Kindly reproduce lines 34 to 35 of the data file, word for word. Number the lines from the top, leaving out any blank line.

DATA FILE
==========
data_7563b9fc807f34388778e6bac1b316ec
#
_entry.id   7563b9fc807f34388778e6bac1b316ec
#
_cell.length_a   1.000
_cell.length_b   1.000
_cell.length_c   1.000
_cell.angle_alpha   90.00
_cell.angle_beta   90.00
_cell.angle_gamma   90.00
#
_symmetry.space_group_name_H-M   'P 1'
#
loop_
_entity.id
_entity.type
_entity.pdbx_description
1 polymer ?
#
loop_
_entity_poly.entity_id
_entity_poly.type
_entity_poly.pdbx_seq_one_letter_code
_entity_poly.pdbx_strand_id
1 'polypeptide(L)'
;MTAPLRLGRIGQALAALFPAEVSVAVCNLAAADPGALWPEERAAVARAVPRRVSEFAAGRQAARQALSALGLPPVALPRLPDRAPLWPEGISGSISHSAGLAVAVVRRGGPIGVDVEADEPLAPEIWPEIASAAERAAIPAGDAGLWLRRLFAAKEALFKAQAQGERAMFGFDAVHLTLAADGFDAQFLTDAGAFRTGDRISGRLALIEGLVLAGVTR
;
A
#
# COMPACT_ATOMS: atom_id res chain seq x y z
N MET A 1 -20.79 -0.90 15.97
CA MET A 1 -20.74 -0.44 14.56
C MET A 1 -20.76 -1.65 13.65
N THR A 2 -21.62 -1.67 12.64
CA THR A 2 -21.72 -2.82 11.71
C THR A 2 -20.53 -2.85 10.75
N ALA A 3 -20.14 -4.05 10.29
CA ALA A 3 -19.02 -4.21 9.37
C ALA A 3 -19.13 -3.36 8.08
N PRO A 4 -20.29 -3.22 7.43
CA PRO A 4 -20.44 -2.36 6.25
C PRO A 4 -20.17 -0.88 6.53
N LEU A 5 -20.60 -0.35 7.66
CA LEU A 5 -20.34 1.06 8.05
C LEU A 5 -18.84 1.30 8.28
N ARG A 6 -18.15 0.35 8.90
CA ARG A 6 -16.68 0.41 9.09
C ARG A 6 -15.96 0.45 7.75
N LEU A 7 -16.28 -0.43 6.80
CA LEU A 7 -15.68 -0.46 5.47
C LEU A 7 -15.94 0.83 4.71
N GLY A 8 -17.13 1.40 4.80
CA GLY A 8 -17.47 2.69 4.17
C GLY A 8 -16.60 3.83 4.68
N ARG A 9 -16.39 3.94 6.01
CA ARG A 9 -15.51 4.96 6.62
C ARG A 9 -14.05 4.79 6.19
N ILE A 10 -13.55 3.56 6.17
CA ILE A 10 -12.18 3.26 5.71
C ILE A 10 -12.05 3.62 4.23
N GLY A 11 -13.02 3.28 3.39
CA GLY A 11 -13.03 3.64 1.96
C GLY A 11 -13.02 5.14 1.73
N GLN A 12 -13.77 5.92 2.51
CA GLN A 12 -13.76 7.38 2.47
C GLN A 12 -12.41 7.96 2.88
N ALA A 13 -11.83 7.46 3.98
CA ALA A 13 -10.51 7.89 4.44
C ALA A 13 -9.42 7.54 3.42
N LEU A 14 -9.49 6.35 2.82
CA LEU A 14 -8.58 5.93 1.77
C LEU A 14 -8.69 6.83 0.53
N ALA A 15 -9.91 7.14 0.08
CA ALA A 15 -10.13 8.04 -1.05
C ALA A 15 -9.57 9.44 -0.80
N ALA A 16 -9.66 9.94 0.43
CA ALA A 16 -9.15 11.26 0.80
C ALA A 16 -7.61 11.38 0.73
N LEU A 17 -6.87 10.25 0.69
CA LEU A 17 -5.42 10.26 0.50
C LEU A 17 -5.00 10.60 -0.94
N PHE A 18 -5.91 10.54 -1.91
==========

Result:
N THR A 2 -21.62 -1.67 12.64
CA THR A 2 -21.72 -2.82 11.71